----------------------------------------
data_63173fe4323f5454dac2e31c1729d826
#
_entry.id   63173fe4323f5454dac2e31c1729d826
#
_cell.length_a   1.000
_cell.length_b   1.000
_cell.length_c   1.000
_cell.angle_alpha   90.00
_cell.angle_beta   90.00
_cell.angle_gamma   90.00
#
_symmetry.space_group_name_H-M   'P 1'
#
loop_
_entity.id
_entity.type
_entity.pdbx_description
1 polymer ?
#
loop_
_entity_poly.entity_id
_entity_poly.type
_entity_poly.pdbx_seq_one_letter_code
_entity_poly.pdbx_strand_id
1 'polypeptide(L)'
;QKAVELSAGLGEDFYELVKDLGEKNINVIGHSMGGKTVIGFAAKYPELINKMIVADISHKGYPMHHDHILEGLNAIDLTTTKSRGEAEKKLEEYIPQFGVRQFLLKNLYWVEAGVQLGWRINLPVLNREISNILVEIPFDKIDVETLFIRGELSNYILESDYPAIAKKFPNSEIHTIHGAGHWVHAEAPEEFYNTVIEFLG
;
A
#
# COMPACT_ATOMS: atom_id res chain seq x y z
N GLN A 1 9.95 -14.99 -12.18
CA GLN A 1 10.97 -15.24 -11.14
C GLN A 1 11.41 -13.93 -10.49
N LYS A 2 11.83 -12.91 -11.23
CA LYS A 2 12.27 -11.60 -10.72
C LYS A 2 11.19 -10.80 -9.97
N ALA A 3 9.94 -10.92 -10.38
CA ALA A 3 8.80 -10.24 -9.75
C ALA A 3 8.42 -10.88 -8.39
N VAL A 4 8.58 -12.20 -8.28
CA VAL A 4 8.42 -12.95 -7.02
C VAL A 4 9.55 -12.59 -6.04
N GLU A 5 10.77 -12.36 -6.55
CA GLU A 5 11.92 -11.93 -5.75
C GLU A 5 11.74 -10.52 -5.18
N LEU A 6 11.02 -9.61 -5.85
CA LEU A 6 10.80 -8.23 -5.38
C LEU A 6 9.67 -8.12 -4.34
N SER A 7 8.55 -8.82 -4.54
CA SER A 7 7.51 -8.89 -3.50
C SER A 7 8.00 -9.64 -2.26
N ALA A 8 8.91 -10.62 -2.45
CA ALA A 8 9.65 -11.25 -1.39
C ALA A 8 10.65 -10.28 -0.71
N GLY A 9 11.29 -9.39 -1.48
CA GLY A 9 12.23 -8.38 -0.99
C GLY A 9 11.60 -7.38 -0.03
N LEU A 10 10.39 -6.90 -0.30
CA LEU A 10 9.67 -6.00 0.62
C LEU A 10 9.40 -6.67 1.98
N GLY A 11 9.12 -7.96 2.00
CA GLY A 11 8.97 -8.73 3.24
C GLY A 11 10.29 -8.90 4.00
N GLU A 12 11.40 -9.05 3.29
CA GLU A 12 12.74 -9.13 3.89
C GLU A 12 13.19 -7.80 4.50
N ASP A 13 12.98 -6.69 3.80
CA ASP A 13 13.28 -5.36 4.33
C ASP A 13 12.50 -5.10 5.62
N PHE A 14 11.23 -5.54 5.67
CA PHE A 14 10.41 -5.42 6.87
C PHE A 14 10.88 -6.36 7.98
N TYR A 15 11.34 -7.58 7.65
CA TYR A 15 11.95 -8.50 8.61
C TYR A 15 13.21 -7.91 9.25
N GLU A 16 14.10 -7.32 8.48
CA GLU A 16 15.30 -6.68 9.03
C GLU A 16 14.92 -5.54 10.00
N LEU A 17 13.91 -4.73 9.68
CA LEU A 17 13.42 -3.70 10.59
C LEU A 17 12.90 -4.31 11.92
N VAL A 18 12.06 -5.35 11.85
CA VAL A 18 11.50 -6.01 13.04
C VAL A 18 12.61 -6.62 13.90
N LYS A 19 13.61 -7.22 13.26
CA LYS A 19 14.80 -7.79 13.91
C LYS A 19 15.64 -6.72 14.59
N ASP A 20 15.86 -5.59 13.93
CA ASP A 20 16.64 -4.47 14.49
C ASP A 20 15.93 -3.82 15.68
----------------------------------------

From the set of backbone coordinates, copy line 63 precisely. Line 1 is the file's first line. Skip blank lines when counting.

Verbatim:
C GLY A 11 10.29 -8.90 4.00